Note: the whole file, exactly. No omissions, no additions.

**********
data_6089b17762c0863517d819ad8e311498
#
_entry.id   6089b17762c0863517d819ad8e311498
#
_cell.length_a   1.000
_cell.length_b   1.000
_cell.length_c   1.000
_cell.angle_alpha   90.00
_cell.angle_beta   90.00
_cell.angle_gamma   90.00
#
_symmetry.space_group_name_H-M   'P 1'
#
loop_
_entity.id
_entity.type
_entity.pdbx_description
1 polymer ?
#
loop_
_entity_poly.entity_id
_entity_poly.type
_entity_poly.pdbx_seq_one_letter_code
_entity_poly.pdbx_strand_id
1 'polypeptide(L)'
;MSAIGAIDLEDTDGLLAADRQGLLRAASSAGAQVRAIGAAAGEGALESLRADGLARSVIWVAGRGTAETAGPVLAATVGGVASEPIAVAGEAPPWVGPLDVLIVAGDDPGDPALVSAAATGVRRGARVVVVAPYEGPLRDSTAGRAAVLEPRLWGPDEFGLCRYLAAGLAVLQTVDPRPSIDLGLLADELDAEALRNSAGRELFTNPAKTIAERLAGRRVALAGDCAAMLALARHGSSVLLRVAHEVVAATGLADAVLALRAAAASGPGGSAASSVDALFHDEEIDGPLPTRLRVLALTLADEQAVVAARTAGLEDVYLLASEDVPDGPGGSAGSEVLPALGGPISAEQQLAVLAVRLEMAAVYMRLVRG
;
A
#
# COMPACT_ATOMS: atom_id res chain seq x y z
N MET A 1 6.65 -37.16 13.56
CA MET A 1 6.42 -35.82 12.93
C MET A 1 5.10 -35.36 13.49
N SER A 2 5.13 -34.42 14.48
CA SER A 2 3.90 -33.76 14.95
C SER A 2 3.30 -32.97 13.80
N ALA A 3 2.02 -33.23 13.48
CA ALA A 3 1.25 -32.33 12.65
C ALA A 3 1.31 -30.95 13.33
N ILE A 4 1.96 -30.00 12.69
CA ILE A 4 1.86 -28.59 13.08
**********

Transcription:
data_6089b17762c0863517d819ad8e311498
#
_entry.id   6089b17762c0863517d819ad8e311498
#
_cell.length_a   1.000
_cell.length_b   1.000
_cell.length_c   1.000
_cell.angle_alpha   90.00
_cell.angle_beta   90.00
_cell.angle_gamma   90.00
#
_symmetry.space_group_name_H-M   'P 1'
#
loop_
_entity.id
_entity.type
_entity.pdbx_description
1 polymer ?
#
loop_
_entity_poly.entity_id
_entity_poly.type
_entity_poly.pdbx_seq_one_letter_code
_entity_poly.pdbx_strand_id
1 'polypeptide(L)'
;MSAIGAIDLEDTDGLLAADRQGLLRAASSAGAQVRAIGAAAGEGALESLRADGLARSVIWVAGRGTAETAGPVLAATVGGVASEPIAVAGEAPPWVGPLDVLIVAGDDPGDPALVSAAATGVRRGARVVVVAPYEGPLRDSTAGRAAVLEPRLWGPDEFGLCRYLAAGLAVLQTVDPRPSIDLGLLADELDAEALRNSAGRELFTNPAKTIAERLAGRRVALAGDCAAMLALARHGSSVLLRVAHEVVAATGLADAVLALRAAAASGPGGSAASSVDALFHDEEIDGPLPTRLRVLALTLADEQAVVAARTAGLEDVYLLASEDVPDGPGGSAGSEVLPALGGPISAEQQLAVLAVRLEMAAVYMRLVRG
;
A
#
# COMPACT_ATOMS: atom_id res chain seq x y z
N MET A 1 6.65 -37.16 13.56
CA MET A 1 6.42 -35.82 12.93
C MET A 1 5.10 -35.36 13.49
N SER A 2 5.13 -34.42 14.48
CA SER A 2 3.90 -33.76 14.95
C SER A 2 3.30 -32.97 13.80
N ALA A 3 2.02 -33.23 13.48
CA ALA A 3 1.25 -32.33 12.65
C ALA A 3 1.31 -30.95 13.33
N ILE A 4 1.96 -30.00 12.69
CA ILE A 4 1.86 -28.59 13.08